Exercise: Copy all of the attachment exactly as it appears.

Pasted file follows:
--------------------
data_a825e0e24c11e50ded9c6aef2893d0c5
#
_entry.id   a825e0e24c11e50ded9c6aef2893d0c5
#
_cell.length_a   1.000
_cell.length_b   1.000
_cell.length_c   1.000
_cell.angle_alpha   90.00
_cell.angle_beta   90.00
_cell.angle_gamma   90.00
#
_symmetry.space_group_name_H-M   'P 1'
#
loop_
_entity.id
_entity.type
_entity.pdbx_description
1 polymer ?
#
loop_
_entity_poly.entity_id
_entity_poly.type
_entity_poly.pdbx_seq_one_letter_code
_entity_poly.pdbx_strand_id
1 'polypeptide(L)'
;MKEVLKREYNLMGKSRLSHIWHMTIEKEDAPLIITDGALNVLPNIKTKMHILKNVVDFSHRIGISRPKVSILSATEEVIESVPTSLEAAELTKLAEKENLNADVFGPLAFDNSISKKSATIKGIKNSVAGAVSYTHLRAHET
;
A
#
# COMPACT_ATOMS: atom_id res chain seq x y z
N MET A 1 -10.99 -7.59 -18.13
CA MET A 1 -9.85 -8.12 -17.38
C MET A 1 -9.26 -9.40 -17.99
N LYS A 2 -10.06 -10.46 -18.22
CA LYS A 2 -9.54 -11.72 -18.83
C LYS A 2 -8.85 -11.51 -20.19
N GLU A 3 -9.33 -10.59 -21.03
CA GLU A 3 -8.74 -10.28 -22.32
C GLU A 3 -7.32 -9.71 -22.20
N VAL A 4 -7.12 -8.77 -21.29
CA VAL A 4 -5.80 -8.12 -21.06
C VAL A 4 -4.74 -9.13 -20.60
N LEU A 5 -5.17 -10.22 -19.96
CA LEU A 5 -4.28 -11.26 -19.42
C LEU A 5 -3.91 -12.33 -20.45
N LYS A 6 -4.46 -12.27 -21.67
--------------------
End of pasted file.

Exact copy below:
data_a825e0e24c11e50ded9c6aef2893d0c5
#
_entry.id   a825e0e24c11e50ded9c6aef2893d0c5
#
_cell.length_a   1.000
_cell.length_b   1.000
_cell.length_c   1.000
_cell.angle_alpha   90.00
_cell.angle_beta   90.00
_cell.angle_gamma   90.00
#
_symmetry.space_group_name_H-M   'P 1'
#
loop_
_entity.id
_entity.type
_entity.pdbx_description
1 polymer ?
#
loop_
_entity_poly.entity_id
_entity_poly.type
_entity_poly.pdbx_seq_one_letter_code
_entity_poly.pdbx_strand_id
1 'polypeptide(L)'
;MKEVLKREYNLMGKSRLSHIWHMTIEKEDAPLIITDGALNVLPNIKTKMHILKNVVDFSHRIGISRPKVSILSATEEVIESVPTSLEAAELTKLAEKENLNADVFGPLAFDNSISKKSATIKGIKNSVAGAVSYTHLRAHET
;
A
#
# COMPACT_ATOMS: atom_id res chain seq x y z
N MET A 1 -10.99 -7.59 -18.13
CA MET A 1 -9.85 -8.12 -17.38
C MET A 1 -9.26 -9.40 -17.99
N LYS A 2 -10.06 -10.46 -18.22
CA LYS A 2 -9.54 -11.72 -18.83
C LYS A 2 -8.85 -11.51 -20.19
N GLU A 3 -9.33 -10.59 -21.03
CA GLU A 3 -8.74 -10.28 -22.32
C GLU A 3 -7.32 -9.71 -22.20
N VAL A 4 -7.12 -8.77 -21.29
CA VAL A 4 -5.80 -8.12 -21.06
C VAL A 4 -4.74 -9.13 -20.60
N LEU A 5 -5.17 -10.22 -19.96
CA LEU A 5 -4.28 -11.26 -19.42
C LEU A 5 -3.91 -12.33 -20.45
N LYS A 6 -4.46 -12.27 -21.67